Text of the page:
Lessons learned from a failed hackathon

Last weekend I attended Junction together with Khaled. It was tons of fun and I had a great time, but we ended up with absolutely nothing to show for it. Except for a neat shirt of course. Normally we’re constantly bouncing the silliest ideas off each other, so how come we produced nada for this particular hackathon? Below are the reasons I managed to come up with.

Most productive moment of the weekend: A picture of my dog on a coffee cup with e-ink display

1. Winning criteria are not project requirements

Although we initially had some ideas on what we wanted to create before the event started, we disregarded all of those just before it started as we felt that none were very interesting from a marketability perspective, which is what most of the companies hosting the various tracks were after. This was our first mistake. We completely boxed ourselves in by having the idea that our projects would have to be somehow relevant to the track’s host company. Who cares about their incentives? We’re here to have fun with their technology, not to solve their problems. Next time we won’t treat the criteria as if they’re the M in MoSCoW. They’re more like should haves for sure :)

2. Just pick a damn track

While hackathons I attended in the past all had one (maybe two) tracks, Junction had more tracks than I could count on my fingers. Of course this is neat, but at the same time it caused us to jump from track to track with our ideas, never arriving to the point where we actually started doing something. Usually, when we’re completely out of ideas for a track, there is no option but to do our own thing (ignoring the challenge altogether). This usually leads to fun results. At Junction however, every time we found that we couldn’t come up with something fun for the track we were currently looking at, we decided to go for a different track. This happened 10 times or something. Not productive! Next time I see this happening, I’m just going to pick a track and stick with it, possibly incorporating other tracks into the project as we go.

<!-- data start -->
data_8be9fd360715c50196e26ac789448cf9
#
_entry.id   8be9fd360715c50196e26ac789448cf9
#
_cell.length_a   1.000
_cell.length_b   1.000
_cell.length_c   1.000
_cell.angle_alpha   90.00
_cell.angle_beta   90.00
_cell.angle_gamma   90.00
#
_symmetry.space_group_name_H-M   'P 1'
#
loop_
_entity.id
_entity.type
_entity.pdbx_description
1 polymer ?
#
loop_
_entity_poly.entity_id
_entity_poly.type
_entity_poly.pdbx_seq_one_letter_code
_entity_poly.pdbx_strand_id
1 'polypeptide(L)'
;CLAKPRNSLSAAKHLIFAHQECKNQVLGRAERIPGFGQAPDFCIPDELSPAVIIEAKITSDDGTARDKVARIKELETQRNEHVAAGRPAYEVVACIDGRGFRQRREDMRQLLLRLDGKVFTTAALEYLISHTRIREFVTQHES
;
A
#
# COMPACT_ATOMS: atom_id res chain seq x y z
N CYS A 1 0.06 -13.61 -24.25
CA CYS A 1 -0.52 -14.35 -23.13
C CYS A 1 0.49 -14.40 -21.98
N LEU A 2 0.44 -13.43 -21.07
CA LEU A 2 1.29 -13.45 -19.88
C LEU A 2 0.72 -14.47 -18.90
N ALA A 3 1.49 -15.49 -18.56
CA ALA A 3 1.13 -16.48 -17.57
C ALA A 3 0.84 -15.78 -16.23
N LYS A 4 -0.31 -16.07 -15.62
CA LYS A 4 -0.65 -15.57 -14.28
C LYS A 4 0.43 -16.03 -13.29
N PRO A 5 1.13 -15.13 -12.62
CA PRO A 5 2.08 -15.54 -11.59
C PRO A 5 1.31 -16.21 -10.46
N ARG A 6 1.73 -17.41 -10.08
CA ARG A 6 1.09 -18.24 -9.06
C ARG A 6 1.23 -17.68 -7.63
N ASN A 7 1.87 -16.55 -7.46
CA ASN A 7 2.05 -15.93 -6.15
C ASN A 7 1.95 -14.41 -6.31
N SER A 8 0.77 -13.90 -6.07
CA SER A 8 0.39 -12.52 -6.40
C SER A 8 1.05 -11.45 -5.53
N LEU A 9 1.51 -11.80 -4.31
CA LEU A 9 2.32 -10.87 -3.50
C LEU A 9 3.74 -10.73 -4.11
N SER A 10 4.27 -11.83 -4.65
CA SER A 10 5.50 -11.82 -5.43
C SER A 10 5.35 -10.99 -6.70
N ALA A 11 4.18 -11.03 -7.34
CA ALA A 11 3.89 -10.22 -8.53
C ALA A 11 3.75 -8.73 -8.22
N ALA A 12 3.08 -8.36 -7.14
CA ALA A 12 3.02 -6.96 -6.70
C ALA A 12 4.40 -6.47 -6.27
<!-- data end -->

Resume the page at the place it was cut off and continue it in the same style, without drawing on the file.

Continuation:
3. A PoC is all you need

Yeah. This is so obvious it shouldn’t even be listed here right? Well, it turns out we were actually focussing on creating working projects because.. I don’t know honestly. Maybe because we are used to jumping into the design of systems that are actually functional right away. And, at previous hackathons we did create functional pieces of soft/hardware. We managed to forget about only needing a PoC, and that having the underlying program logic work flawlessly is merely a bonus.

So, there you have it. There are probably a whole bunch of other reasons I didn’t manage to come up with, but at least I’ll be keeping these in mind for Junction 2017. Viva la reflection!